Workers at data entry stations should also take breaks to allow for the wrists to relax and do some mild stretching and other exercises. The use of such supportive tools as ergonomically designed keyboards, chairs, tables, and others is also important. Splints can be worn both as a preventative measure and as a treatment option when the CPT symptoms are mild to moderate. When a worker at a data entry station has experienced the severe manifestation of CPT for a prolonged time period, surgical interventions are chosen as the most appropriate solution. Overall, CPT requires further research in terms of suitable management strategies as well as interventions that both employers and workers can implement to avoid the burden of the syndrome.

References

Bonfiglioli, R., Mattioli, S., Armstrong, T., Graziosi, F., Marinelli, F., Fariol, A., & Violante, F. (2013). Validation of the ACGIH TLV for hand activity level in the OCTOPUS cohort: A two-year longitudinal study of carpal tunnel syndrome. Scandinavian Journal of Work and Environmental Health, 39(2), 155-163.

Burt, S., Deddens, J. A., Crombie, K., Jin, Y., Wurzelbacher, S., & Ramsey, J. (2013). A prospective study of carpal tunnel syndrome: Workplace and individual risk factors. Occupational and environmental medicine, 70(8), 568-574.

Daniels, N. (2014). Carpal tunnel syndrome – Causes, prevention and treatment. New York, NY: BookRix GmbH & Co. KG.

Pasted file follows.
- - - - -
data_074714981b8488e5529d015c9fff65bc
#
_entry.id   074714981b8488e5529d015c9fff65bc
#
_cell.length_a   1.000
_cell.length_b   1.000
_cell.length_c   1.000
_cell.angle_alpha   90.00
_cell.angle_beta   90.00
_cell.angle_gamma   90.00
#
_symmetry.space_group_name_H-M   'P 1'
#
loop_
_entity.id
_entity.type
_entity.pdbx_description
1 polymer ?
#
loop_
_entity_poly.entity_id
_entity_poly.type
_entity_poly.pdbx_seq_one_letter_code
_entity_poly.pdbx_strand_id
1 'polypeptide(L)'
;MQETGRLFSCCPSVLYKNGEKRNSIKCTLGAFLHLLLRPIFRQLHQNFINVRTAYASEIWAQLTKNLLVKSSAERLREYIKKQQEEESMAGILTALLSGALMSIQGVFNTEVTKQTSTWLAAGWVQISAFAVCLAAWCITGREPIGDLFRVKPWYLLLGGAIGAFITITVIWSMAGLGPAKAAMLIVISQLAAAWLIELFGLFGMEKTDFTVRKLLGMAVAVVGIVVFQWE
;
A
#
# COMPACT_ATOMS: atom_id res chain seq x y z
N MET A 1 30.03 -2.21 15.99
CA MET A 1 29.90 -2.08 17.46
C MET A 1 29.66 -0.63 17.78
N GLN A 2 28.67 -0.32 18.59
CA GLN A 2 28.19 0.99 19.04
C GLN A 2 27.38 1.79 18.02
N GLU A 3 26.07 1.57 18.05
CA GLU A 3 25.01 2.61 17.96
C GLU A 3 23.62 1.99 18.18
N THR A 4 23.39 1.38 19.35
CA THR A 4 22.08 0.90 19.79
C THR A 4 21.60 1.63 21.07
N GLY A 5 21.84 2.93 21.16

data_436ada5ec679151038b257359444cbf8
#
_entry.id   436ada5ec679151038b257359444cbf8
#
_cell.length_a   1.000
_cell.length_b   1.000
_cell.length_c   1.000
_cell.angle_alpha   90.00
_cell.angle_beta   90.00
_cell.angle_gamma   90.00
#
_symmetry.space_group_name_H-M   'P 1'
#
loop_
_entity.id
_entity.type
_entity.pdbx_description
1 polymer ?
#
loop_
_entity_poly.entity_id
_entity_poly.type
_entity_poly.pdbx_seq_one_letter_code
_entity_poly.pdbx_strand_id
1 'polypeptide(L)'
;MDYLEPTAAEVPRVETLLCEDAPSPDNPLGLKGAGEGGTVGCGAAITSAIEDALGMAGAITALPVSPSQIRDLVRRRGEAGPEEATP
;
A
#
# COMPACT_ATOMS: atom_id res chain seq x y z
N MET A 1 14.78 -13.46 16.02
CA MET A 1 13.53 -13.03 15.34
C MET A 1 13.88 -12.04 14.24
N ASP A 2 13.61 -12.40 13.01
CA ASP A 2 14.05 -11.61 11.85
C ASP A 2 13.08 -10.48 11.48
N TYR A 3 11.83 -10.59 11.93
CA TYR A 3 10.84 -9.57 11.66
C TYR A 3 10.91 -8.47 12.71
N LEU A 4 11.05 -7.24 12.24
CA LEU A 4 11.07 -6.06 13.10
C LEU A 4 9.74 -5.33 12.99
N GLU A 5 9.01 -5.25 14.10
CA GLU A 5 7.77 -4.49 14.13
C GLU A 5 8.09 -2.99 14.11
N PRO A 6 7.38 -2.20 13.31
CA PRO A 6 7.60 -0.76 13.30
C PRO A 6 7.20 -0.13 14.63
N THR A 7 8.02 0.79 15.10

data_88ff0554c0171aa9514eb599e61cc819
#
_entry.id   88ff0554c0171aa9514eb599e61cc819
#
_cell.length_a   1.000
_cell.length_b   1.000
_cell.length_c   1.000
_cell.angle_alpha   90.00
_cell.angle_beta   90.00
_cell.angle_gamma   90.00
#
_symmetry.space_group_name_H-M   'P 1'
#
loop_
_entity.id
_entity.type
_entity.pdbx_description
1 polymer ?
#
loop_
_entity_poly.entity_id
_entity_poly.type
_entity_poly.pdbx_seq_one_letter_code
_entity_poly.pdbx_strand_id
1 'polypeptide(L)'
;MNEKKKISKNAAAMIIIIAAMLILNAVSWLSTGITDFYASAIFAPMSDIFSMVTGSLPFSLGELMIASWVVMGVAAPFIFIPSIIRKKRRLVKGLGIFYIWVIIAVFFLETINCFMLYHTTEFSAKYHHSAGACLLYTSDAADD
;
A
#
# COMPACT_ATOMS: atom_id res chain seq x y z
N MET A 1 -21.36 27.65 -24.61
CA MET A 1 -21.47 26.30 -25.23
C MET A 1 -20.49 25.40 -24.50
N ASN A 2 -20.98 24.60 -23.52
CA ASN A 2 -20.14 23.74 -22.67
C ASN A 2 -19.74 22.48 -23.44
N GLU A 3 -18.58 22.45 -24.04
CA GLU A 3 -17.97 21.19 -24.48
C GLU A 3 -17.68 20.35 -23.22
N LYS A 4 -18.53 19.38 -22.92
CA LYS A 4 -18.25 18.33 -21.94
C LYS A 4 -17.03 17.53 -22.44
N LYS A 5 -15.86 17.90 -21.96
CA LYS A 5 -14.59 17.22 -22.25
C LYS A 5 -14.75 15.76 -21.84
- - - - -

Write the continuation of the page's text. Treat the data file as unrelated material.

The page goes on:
Duncan, S., & Kakinoki, R. (2017). Carpal tunnel syndrome and related median neuropathies: Challenges and complications. Boston, MA: Springer.

Ideal seated position. (n.d.). Web.

Informed Health Online. (2017). Carpal tunnel syndrome: Wrist splints and hand exercises. Cologne, Germany: Institute for Quality and Efficiency in Health Care.

Mansoor, S., Siddiqui, M., Mateen, F., Saadat, S., Khan, Z. H., Zahid, M., Khan, H. H., Malik, S. A., … Assad, S. (2017). Prevalence of obesity in carpal tunnel syndrome patients: A cross-sectional survey. Cureus, 9(7), 1519.

Newington, L., Harris, E. C., & Walker-Bone, K. (2015). Carpal tunnel syndrome and work. Best practice & research. Clinical Rheumatology, 29(3), 440-53.

Occupational Safety and Health Administration. (2018). Ergonomics. Web.

Stephens, M. (2018). 6 yoga warm-ups for wrist pain and carpal tunnel syndrome. Yoga Journal. Web.

The ergonomic workstation. (n.d.). Web.

Wrist brace support for carpal tunnel. (n.d.). Web.